"SOUL LIFE LOVES REPETITION, SLOWNESS, CONTEMPLATION, MEMORY, DREAMING, DRAMA AND CIRCUITOUS INEFFICIENCY." ROBERT SARDELLO, THE POWER OF SOUL
Weaving in Rauland
In 1989 our family spent 8 months at the Rauland Academy in Telemark. All of us had a wonderful year, learning, skiing, and looking at marvels of scenery and craft. We all agree this year changed our lives.
Detail of Sunniva Tapestry
I began this tapestry the year before we went to Rauland on a large frame loom Gene made for me. I completed it when we got home.
Sunniva Brings the Good News North
Sunniva journeyed from Ireland in a coracle before she became the patron saint of West Norway. You can read more of her in Sigrid Undset's Kristin Lavransdatter. I treasured Lila Nelson's comment that I had created a haunting image ( in spite of other technical difficulties). I have indeed been haunted by ancient tapestries made by women working on their handmade looms.
We arrived at the Academy in time for Julebukking
Haunting Hardanger fiddle music floated through the school day and night
This contemporary weaving greeted all visitor to the Academy
Elevenses coffee break for teachers and students. Mari, my textile teacher and Leif Romtveit, Gene's knifemaking teacher sit in front of glorious traditional tapestry.
Rauland's architecture was endlessly fascinating.
We brought the spark kick sleds back to US with us, but they are better suited to mountain snow conditions
Ann-Mari and Tjur throwing pots.
Wonderful Ann-Mari with Tjur! She helped us accomplish so much, in addition to being the go to administrator at the Academy. She had recently designed the Telemark Ski Sweater worn by Norwegian teams at the Olympics in 1994.
Harley Refsal took this photo. The Refsals were a big part of the fun that we all had during this study time in Rauland.
I chose to weave this traditional tapestry design mostly for its simple colors and wonderful borders.
Astrid and Ingrid help Mormor pose in her Telemark Bunad.
Double weave small runner done in Vesterheim class
In Norway I admired the large wonderful wall hangings done in double weave. After returning home I was able to take a course in this technique.
Magne Holter gave us permission to use his design
Magne Holter, designer of the Kon-Tiki Museum, was teaching a decorative wood carving class at the Academy. He let us use his designs to create carved and painted panels with the caveat that we always give him credit.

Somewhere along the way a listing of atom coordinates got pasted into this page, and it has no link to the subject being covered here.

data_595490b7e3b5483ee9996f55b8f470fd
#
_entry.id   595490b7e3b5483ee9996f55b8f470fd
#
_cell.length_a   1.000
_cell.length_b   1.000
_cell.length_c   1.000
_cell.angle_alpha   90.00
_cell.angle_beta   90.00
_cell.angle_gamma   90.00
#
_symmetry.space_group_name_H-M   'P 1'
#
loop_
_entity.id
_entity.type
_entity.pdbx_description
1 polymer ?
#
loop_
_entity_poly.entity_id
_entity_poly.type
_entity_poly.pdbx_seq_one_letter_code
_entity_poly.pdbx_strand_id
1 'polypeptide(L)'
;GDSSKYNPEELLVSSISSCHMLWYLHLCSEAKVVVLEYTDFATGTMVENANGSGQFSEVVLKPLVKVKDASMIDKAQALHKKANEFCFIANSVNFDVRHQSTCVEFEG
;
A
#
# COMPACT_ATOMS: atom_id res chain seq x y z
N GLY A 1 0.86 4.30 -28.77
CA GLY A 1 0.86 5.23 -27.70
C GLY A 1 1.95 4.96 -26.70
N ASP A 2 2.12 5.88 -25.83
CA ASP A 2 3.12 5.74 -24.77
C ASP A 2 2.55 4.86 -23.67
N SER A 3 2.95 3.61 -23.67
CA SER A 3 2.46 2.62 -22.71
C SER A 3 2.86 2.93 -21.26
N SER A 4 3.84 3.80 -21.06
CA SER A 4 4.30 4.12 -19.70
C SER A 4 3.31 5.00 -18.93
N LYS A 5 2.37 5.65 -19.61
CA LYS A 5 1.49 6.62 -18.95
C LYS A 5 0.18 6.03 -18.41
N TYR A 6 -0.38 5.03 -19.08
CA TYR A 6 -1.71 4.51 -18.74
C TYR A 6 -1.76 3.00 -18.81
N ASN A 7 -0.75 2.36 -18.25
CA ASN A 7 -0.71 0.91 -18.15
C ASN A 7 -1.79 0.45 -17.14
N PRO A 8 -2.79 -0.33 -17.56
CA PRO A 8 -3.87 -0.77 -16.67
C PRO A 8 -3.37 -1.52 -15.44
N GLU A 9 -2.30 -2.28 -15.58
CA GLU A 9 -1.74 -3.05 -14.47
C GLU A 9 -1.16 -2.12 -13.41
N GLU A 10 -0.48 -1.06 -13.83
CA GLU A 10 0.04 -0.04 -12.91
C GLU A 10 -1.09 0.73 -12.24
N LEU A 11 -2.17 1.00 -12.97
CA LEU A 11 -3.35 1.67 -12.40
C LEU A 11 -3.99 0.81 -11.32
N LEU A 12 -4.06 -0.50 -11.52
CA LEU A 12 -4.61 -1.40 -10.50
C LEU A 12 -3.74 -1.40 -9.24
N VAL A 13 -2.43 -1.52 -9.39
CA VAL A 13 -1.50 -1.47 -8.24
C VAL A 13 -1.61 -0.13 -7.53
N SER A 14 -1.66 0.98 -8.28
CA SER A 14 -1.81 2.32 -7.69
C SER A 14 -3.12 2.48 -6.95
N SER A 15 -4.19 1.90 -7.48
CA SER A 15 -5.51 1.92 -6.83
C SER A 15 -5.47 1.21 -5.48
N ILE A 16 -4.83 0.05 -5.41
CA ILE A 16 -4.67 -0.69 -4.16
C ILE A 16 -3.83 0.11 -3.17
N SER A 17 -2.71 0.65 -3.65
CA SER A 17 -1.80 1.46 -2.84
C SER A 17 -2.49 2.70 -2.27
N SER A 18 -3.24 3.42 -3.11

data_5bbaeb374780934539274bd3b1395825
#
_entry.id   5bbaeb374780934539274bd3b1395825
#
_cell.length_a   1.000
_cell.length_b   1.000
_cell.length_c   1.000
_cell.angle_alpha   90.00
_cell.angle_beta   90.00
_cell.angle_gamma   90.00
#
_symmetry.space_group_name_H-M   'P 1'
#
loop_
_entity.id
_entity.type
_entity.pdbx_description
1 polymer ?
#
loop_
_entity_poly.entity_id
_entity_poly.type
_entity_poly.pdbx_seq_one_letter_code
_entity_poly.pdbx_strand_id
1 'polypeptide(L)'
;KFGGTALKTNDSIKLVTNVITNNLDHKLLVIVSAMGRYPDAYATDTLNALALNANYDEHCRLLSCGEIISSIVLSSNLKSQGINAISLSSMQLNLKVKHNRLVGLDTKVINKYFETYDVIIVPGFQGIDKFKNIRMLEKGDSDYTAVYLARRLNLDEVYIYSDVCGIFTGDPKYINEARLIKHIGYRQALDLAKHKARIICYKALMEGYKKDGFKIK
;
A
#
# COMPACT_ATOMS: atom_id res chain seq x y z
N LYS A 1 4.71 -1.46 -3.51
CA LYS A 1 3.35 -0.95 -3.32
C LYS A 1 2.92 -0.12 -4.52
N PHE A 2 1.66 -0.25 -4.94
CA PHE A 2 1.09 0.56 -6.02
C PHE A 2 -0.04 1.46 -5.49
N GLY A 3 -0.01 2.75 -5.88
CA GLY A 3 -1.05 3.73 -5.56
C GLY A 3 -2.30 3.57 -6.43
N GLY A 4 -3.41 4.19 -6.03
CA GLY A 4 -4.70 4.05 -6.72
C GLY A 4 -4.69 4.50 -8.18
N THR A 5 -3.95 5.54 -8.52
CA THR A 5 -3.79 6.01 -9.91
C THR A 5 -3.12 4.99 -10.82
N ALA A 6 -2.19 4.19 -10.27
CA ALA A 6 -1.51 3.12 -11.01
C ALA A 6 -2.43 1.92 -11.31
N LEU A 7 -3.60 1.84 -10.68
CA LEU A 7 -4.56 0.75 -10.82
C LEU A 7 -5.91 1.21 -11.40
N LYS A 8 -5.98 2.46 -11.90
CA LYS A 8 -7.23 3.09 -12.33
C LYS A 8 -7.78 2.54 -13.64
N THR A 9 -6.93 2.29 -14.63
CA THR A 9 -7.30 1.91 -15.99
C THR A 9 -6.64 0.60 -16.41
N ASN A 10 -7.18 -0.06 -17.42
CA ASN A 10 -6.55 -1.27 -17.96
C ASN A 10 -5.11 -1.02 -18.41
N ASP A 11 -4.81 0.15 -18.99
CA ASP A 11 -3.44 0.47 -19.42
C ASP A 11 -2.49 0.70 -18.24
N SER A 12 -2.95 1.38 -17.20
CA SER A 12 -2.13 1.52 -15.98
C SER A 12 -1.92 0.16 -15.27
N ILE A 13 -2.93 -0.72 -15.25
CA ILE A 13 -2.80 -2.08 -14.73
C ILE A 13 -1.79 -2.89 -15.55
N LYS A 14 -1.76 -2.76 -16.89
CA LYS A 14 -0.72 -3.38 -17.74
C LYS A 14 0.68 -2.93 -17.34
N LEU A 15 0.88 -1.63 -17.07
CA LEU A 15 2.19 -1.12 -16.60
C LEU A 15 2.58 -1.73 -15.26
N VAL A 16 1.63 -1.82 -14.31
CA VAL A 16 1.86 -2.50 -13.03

One of Mari Rorgemoen's textile projects for her Academy students was making a "fantasi bunad." I designed an overall dress based on the Setesdal man's bunad, which had exciting accessories like leather suspender straps, silver buttons and leather riding boots. The style was archaic, less refined than other bunads, and better suited to herding things up and down the mountain valleys.
My Setesdal fantasi bunad in progress
The material of the men's bunad was wadmal with applied black and green wool. I loved the goatskin trim and leather straps with handmade buckles. The unusual embroidery was done over a linen grid to help count stitches and place design.
Preliminary drawings for bunad and embroidery
I visited Setesdal during its summer Kappeleik for marvelous dancing and fiddling
This book has wonderful old and new photos of Setesdal folk wearing bunads.
Master Bunad Shoemaker
Marit, the silver teacher brought me to see Asbjørn Bjørgum and his wife Tore when we were in Setesdal so that I could order some handmade riding boots, another extremely attractive accessory of the Setesdal Men's bunad.
These riding boots are one of my most prized possesions
Aagot Noss booklet on how to make Setesdal bunads
Aagot Noss took a scholarly approach in her booklets about different textile techniques, including step-by step diagrams on how to do them yourself.
Greetings from the Folk School in Rauland
Marit Anderson on the right, a silver instructor at the Academy and Marit Rysstad, a Setesdal silversmith with our friend Harley Refsal, all of whom helped with my study project on the Setesdal Bunad.